What To Do When the Reporter Doesn’t Quote Your Client: Duck.

If you’re in the PR business long enough, it’s bound to happen. journalistYou open The New York Times or The Wall Street Journal and your stomach flip-flops. The reporter didn’t quote your client, or CEO, in his story. How do you explain this to your client? …Read more…

When Is It OK to Respond “No Comment” to a Reporter?

No comment

To comment or not to comment

The conventional wisdom for media interviews is that you never say “no comment” when a reporter asks you a question you can’t or don’t want to answer.

You Must Answer the Question

Of course, you can’t give the journalist confidential organization information, or remark during the very period going before an initial public offering (IPO). Be that as it may, you cannot disregard the inquiry. You don’t want to use the words “no comment,” which is like waving a red flag. Yet, many interview subjects figure they can just stonewall the reporter and bridge back to their key messages. …Read more…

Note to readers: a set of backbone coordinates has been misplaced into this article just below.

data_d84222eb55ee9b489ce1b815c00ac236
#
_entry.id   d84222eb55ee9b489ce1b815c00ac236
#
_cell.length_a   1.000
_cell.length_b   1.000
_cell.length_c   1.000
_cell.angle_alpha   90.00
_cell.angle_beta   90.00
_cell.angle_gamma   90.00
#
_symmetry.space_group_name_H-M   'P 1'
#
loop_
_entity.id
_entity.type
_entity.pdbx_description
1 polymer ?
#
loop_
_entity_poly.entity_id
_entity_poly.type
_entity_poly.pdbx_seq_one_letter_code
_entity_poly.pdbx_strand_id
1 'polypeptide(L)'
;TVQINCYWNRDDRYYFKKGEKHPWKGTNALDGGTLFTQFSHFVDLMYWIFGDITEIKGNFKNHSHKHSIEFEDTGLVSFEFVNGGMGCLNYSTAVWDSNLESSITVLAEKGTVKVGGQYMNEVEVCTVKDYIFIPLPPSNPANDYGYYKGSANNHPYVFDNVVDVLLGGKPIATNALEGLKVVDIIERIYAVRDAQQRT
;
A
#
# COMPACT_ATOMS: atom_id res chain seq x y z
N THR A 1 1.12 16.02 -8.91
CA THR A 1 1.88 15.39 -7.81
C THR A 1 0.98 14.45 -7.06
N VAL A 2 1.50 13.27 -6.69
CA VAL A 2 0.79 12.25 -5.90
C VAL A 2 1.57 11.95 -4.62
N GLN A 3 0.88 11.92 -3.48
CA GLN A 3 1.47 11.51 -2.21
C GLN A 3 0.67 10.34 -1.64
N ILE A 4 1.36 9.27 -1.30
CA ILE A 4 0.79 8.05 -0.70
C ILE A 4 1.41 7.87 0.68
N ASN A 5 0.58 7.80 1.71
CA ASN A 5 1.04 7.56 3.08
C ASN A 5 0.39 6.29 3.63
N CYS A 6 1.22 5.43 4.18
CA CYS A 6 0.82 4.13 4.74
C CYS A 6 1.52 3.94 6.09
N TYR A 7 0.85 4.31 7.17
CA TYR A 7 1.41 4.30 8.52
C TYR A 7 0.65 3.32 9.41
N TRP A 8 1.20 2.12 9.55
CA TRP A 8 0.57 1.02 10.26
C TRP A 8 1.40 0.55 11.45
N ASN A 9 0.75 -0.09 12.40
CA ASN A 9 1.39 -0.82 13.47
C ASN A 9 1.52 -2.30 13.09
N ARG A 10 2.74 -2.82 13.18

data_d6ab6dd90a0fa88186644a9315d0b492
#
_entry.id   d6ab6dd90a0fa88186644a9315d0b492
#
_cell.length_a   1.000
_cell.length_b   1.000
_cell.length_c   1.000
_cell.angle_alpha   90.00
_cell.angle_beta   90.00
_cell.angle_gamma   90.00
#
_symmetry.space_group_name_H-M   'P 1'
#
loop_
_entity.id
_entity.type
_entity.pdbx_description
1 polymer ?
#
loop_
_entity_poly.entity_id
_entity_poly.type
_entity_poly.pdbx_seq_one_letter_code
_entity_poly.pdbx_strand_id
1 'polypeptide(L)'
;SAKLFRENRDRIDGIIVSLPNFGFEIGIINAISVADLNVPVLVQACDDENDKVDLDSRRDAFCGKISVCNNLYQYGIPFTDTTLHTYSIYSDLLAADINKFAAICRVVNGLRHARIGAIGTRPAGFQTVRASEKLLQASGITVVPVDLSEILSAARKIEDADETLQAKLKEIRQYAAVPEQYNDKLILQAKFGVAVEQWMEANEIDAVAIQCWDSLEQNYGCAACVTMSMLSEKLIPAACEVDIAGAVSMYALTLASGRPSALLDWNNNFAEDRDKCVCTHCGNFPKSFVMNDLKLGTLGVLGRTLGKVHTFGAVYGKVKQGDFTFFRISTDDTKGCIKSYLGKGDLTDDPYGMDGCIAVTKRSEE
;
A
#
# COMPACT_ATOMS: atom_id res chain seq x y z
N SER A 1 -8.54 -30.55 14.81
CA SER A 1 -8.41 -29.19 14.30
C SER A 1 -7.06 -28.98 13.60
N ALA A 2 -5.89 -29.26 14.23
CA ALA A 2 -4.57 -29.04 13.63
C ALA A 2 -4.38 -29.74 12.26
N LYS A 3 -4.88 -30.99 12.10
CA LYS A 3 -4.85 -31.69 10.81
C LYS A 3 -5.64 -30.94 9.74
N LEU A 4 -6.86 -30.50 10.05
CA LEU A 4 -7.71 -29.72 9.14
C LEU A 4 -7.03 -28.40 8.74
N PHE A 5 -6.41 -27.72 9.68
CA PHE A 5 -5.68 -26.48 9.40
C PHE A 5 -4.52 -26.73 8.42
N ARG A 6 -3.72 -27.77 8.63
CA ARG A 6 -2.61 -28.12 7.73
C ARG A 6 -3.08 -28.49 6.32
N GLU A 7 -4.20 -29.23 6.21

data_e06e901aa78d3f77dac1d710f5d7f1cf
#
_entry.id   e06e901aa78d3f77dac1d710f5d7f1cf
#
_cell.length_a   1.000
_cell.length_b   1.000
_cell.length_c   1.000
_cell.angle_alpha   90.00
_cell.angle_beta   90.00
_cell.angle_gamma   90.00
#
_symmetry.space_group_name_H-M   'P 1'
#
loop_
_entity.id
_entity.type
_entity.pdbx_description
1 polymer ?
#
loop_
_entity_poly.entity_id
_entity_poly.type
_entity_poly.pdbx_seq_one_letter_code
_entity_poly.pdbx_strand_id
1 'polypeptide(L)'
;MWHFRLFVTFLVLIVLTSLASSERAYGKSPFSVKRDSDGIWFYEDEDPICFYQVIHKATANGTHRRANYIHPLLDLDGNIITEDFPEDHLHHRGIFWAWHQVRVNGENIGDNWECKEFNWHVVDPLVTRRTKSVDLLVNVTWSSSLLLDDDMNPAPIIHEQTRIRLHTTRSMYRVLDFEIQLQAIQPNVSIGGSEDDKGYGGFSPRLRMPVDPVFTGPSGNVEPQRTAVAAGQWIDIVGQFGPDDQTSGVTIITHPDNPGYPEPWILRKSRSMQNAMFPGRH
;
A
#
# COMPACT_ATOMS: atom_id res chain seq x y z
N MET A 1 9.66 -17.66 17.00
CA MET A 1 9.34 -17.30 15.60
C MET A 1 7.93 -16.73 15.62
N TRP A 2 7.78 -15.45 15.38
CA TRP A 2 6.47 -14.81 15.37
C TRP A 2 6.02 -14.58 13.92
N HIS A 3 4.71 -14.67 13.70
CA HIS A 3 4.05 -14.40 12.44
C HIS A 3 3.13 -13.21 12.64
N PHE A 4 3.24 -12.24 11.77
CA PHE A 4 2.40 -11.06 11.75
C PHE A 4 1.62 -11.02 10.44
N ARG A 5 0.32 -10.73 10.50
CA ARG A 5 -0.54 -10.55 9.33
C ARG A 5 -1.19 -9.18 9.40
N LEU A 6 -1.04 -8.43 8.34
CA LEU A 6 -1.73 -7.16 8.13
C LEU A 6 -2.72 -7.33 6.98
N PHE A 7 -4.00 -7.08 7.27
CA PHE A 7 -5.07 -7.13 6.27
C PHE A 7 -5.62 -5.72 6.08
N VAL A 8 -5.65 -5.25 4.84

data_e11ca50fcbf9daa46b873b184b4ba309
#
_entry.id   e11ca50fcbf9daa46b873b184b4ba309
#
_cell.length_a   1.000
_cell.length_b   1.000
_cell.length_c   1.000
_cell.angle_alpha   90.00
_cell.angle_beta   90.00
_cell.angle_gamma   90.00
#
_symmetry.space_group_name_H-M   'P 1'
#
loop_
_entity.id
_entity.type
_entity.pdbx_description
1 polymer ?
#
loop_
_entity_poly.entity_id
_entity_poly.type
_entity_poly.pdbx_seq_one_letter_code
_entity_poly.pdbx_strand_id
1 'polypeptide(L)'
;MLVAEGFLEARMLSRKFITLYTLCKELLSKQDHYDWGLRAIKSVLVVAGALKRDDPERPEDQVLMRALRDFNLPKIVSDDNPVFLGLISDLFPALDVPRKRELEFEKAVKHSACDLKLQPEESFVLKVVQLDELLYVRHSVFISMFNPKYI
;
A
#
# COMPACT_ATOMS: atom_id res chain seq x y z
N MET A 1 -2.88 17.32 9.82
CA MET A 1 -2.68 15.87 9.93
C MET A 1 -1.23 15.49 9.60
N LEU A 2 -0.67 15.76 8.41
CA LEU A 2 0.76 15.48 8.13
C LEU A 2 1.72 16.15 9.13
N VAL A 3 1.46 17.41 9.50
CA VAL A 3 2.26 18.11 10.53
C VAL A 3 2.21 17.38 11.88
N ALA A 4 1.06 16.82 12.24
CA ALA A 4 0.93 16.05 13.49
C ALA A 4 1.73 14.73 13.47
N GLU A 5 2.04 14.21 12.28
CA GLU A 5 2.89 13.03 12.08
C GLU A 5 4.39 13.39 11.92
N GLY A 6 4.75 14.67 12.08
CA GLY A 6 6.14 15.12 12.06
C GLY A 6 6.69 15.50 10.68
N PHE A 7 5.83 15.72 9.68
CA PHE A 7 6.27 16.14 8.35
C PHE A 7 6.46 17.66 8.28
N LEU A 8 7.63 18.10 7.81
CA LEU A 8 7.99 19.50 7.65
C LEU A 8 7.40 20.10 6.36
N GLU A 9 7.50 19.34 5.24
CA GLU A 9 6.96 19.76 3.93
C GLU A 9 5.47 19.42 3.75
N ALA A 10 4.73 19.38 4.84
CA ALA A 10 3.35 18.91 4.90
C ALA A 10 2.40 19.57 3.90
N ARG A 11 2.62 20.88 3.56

Why the Old Ground Rules for Media Interviews Don’t Apply Anymore

There used to be a simple list of accepted ground rules for media interviews with reporters. They don’t exist anymore with the advent of viral media. Ground rules have gone the way of VCR tapes, yet that doesn’t change the reasons why you need to be more vigilant than ever about what you say in interviews. …Read more…

How to Pitch the Media in an Email

"Email media pitches"

Email media pitches

The rules of engaging the media have changed in our wired world. Presenting — or pitching — yourself is more likely to be in an email than by phone or in person. So how can you ensure that you stand out from all the other email pitches a reporter receives?

The same as always – some things don’t change. You need to have a “grabber” that will compel the reporter to open your email and not someone else’s. …Read more…